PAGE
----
Source: http://www.alpertawards.org/archive/winner96/weems.html
Jo Whaley - influence
Her theater experience openly informs her photography, in which she creates stage sets and employs numerous props, painted backdrops and dramatic lighting. All of her photographic series fuse the language of photography with the language of painting and rely on an expressive use of color.

Source: http://www.jowhaley.com/Text_page.cfm?pID=182
Jo Whaley - themes
Working in discreet series, the subject matter of her photographs over the last 25 years have ranged from allegorical nudes, to a revision of the "vanitas" still life tradition, to a fusion of natural history and environmental issues in the Entomology Portfolio of insects. The compelling issue, that has driven her work, is the interface between nature and urban technological culture. With an ironic and quirky point of view, she juxtaposes organic and manmade elements to reflect the issue of environmental degradation in an imaginative manner.

Source: http://www.jowhaley.com/Text_page.cfm?pID=182
Joel-Peter Witkin - process
If photography is the art of fixing a shadow, glass is the medium that transfers shadows onto film. For Joel-Peter Witkin, whose elaborate tableaux reverberate with the extreme conditions of life and death, glass holds powerful associations. "Oldenberg," says Witkin, "once described glass as 'lightning trapped in sand.' "

Source: http://www.zonezero.com/exposiciones/fotografos/witkin/jpwdefault.html
Joel-Peter Witkin - themes
His work often deals with such themes as death, corpses (or pieces of them) and various outsiders such as dwarfs, transsexuals, hermaphrodites and physically deformed people. His complex tableaux often recall religious episodes or famous classical paintings. Because of the transgressive nature of the contents of his pictures, his works have been labeled exploitative and have sometimes shocked public opinion. His art was often marginalized because of this challenging aspect.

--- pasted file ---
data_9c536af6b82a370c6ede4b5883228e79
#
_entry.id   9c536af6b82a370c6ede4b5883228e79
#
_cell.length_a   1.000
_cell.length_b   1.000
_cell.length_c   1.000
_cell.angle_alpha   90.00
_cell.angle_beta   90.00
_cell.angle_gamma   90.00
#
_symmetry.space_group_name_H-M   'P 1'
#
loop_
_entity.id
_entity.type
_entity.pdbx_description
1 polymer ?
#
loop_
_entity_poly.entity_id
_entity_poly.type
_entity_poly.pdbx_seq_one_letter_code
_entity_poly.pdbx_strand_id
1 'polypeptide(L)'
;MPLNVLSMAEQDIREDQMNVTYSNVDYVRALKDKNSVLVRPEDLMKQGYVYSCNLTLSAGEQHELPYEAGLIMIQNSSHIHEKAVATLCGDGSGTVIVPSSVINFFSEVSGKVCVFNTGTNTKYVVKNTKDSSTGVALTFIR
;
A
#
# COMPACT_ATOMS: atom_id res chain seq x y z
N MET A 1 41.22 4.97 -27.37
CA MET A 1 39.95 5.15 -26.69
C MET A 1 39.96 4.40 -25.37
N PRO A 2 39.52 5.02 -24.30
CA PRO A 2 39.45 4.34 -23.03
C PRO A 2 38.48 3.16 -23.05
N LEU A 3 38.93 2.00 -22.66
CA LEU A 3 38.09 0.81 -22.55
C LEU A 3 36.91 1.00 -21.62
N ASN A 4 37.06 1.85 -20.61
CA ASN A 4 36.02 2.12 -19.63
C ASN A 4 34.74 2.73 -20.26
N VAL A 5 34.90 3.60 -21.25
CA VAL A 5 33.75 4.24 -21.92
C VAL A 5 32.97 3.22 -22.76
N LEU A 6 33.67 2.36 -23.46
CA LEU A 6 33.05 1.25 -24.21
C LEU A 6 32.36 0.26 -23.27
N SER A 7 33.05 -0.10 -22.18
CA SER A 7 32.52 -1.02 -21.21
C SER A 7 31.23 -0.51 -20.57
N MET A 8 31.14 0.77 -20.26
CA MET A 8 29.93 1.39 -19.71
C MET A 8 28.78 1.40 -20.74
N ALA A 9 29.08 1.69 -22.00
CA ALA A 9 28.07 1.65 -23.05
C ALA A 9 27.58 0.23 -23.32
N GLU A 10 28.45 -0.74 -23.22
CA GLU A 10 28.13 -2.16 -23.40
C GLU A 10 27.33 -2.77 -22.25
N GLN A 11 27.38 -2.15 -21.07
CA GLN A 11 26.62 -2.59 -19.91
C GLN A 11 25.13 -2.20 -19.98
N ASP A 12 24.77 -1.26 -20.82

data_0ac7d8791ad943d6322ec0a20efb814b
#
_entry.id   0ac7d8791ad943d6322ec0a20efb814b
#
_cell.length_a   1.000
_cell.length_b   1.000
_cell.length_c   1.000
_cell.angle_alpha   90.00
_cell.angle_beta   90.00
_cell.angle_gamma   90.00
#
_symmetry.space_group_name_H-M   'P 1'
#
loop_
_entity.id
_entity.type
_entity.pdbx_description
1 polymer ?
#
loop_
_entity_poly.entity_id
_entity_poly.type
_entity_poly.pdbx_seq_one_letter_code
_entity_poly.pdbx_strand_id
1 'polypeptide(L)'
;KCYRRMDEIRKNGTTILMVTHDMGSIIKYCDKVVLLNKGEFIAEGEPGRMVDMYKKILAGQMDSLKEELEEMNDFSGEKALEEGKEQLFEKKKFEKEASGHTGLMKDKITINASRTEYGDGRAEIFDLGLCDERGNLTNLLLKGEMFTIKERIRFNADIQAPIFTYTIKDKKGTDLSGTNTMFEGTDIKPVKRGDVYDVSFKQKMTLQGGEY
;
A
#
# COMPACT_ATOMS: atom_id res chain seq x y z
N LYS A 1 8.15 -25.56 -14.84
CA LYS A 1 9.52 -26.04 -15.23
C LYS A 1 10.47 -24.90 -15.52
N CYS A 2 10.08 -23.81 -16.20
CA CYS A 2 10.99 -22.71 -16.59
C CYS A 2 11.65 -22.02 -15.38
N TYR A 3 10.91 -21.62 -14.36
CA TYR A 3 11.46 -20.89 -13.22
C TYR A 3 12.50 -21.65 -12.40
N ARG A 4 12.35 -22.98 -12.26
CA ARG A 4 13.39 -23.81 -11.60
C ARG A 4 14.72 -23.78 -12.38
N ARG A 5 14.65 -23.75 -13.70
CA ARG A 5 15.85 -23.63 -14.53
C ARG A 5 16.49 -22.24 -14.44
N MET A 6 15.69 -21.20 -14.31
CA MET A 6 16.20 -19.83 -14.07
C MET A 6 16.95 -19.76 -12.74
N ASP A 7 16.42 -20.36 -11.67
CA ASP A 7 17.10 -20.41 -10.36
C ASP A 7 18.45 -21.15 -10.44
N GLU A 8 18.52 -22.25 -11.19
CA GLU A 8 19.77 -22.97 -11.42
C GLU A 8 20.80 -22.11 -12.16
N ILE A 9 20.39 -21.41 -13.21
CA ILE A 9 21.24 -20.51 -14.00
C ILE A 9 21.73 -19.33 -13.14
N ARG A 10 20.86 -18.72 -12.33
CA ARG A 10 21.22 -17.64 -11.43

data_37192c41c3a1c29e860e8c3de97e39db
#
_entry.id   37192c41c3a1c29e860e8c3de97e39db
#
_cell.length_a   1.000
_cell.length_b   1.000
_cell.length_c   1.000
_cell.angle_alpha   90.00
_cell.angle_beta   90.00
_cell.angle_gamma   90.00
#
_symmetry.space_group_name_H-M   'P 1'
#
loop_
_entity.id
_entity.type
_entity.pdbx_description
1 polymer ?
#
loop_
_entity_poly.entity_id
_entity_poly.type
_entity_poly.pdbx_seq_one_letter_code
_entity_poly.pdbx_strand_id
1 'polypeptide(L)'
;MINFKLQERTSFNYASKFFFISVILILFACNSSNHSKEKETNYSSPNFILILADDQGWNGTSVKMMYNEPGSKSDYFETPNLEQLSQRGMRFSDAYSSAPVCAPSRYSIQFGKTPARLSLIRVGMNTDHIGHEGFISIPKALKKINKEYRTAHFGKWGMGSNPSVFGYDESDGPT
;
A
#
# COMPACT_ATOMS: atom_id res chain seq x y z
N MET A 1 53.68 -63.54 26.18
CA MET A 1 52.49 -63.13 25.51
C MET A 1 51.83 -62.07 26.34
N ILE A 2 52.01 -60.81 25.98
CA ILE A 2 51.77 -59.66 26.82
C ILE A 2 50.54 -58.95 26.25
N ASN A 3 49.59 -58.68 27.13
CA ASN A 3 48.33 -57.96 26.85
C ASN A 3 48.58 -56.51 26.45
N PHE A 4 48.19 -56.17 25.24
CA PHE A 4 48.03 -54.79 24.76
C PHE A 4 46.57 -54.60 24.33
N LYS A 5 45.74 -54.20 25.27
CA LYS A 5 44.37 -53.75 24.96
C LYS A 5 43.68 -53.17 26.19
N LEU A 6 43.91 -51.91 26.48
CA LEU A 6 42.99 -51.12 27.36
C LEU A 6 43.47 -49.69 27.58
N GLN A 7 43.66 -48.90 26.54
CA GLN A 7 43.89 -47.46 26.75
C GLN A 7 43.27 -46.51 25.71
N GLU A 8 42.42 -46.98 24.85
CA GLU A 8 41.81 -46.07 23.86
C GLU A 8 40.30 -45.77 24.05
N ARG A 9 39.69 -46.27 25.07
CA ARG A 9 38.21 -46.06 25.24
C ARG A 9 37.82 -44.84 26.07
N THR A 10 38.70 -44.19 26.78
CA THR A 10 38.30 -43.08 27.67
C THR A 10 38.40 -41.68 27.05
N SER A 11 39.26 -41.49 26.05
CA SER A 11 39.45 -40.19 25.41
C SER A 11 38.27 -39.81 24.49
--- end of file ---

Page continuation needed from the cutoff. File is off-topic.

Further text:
Source: http://en.wikipedia.org/wiki/Joel-Peter_Witkin
Joel-Peter Witkin - process
He employs a highly intuitive approach to the physical process of making the photograph, including scratching the negative, bleaching or toning the print, and an actual hands-in-the-chemicals printing technique. This experimentation began after seeing a 19th-century ambrotype of a woman and her ex-lover who had been scratched from the frame.

Source: http://en.wikipedia.org/wiki/Joel-Peter_Witkin
Polaroid Polapan 4X5 film Type 52
Polaroid 52 Film (Reference #2986)

52 Film is a high-speed, medium-contrast, wide tonal range 4 x 5 inch sheet film for detailed black & white prints. It has gradual tonal range for excellent highlight and shadow detail and has the widest grayscale available from any Polaroid instant film.

Features :
High-speed
Gradual tonal range
Excellent highlight and shadow detail
The widest grayscale available from any Polaroid instant film

Specifications :
Film Speed: ISO 400/DIN 27
Format: 4 x 5 in. (10.2 x 12.7 cm) sheet film
Image Area: 3.5 x 4.6 in. (9 x 11.7 cm)
Finish: Glossy
Exposures: 20 exposures per box
Development Time and Temperature: 15 secs. at 75°F (24°C)

Works With:
MP4+ : 545i 4 x 5 Sheet Film Holder : 545 Pro 4 x 5 Sheet Film Holder

Source:www.camera-shop.co.uk/acatalog/Polaroid_Film.html
Polaroid SX 70 camera
*Used in Snake Script (Rick Hock American, born 1947)
The Polaroid SX-70 is a folding SLR Polaroid pack film camera first introduced in 1972 by the Polaroid Corporation and produced in various iterations up until the early 1980s. The SX-70 accomplished several things:

* First motorized Polaroid camera
* First non-peel apart self-contained, self-developing film
* First foldable SLR design


SX-70s are famous because the SX-70 film takes a long time to "fix" or set permanently. Normally you would think this would be a Bad Thing™ and indeed Polaroid released the "Time-Zero" quick-fixing film soon afterwards. But the beauty of the slow-fixing SX-70 film is that there is plenty of time (2-3 days if you judiciously cool/reheat it) to make Polaroid manipulations.

Source:http://www.photoethnography.com/ClassicCameras